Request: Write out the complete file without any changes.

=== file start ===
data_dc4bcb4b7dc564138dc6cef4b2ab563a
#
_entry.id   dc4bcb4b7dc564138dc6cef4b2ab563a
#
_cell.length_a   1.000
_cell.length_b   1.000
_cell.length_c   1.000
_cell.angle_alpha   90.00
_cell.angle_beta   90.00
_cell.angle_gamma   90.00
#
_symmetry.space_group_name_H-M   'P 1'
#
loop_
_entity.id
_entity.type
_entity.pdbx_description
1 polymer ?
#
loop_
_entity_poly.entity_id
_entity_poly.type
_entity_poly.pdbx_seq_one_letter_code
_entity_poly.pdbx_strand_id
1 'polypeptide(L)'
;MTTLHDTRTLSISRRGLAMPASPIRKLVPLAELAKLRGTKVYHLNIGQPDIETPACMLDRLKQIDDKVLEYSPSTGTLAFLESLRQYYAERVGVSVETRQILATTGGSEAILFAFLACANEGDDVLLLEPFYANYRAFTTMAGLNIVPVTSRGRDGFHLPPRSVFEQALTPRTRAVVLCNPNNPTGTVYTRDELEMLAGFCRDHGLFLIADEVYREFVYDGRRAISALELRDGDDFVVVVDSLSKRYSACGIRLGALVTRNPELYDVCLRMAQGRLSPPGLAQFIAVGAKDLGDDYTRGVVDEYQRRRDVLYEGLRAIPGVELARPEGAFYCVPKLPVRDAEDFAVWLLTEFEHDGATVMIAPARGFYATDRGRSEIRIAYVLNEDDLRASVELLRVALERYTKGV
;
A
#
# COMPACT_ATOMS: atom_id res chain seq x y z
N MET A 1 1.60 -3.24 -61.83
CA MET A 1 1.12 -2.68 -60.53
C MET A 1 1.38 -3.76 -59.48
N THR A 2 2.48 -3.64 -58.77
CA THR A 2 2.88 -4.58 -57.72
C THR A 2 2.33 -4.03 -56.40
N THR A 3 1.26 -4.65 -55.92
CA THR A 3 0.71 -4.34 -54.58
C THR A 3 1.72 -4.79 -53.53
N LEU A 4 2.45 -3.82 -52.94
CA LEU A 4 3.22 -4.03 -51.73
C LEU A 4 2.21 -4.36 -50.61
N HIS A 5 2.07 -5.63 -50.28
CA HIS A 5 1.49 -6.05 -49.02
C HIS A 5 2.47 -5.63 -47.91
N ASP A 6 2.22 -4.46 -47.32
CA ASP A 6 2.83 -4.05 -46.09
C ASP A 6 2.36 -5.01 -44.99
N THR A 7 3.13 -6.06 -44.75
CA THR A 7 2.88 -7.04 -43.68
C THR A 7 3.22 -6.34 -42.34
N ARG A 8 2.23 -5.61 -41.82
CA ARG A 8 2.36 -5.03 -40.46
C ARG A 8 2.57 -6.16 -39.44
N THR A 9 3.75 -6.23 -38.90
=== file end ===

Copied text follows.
data_dc4bcb4b7dc564138dc6cef4b2ab563a
#
_entry.id   dc4bcb4b7dc564138dc6cef4b2ab563a
#
_cell.length_a   1.000
_cell.length_b   1.000
_cell.length_c   1.000
_cell.angle_alpha   90.00
_cell.angle_beta   90.00
_cell.angle_gamma   90.00
#
_symmetry.space_group_name_H-M   'P 1'
#
loop_
_entity.id
_entity.type
_entity.pdbx_description
1 polymer ?
#
loop_
_entity_poly.entity_id
_entity_poly.type
_entity_poly.pdbx_seq_one_letter_code
_entity_poly.pdbx_strand_id
1 'polypeptide(L)'
;MTTLHDTRTLSISRRGLAMPASPIRKLVPLAELAKLRGTKVYHLNIGQPDIETPACMLDRLKQIDDKVLEYSPSTGTLAFLESLRQYYAERVGVSVETRQILATTGGSEAILFAFLACANEGDDVLLLEPFYANYRAFTTMAGLNIVPVTSRGRDGFHLPPRSVFEQALTPRTRAVVLCNPNNPTGTVYTRDELEMLAGFCRDHGLFLIADEVYREFVYDGRRAISALELRDGDDFVVVVDSLSKRYSACGIRLGALVTRNPELYDVCLRMAQGRLSPPGLAQFIAVGAKDLGDDYTRGVVDEYQRRRDVLYEGLRAIPGVELARPEGAFYCVPKLPVRDAEDFAVWLLTEFEHDGATVMIAPARGFYATDRGRSEIRIAYVLNEDDLRASVELLRVALERYTKGV
;
A
#
# COMPACT_ATOMS: atom_id res chain seq x y z
N MET A 1 1.60 -3.24 -61.83
CA MET A 1 1.12 -2.68 -60.53
C MET A 1 1.38 -3.76 -59.48
N THR A 2 2.48 -3.64 -58.77
CA THR A 2 2.88 -4.58 -57.72
C THR A 2 2.33 -4.03 -56.40
N THR A 3 1.26 -4.65 -55.92
CA THR A 3 0.71 -4.34 -54.58
C THR A 3 1.72 -4.79 -53.53
N LEU A 4 2.45 -3.82 -52.94
CA LEU A 4 3.22 -4.03 -51.73
C LEU A 4 2.21 -4.36 -50.61
N HIS A 5 2.07 -5.63 -50.28
CA HIS A 5 1.49 -6.05 -49.02
C HIS A 5 2.47 -5.63 -47.91
N ASP A 6 2.22 -4.46 -47.32
CA ASP A 6 2.83 -4.05 -46.09
C ASP A 6 2.36 -5.01 -44.99
N THR A 7 3.13 -6.06 -44.75
CA THR A 7 2.88 -7.04 -43.68
C THR A 7 3.22 -6.34 -42.34
N ARG A 8 2.23 -5.61 -41.82
CA ARG A 8 2.36 -5.03 -40.46
C ARG A 8 2.57 -6.16 -39.44
N THR A 9 3.75 -6.23 -38.90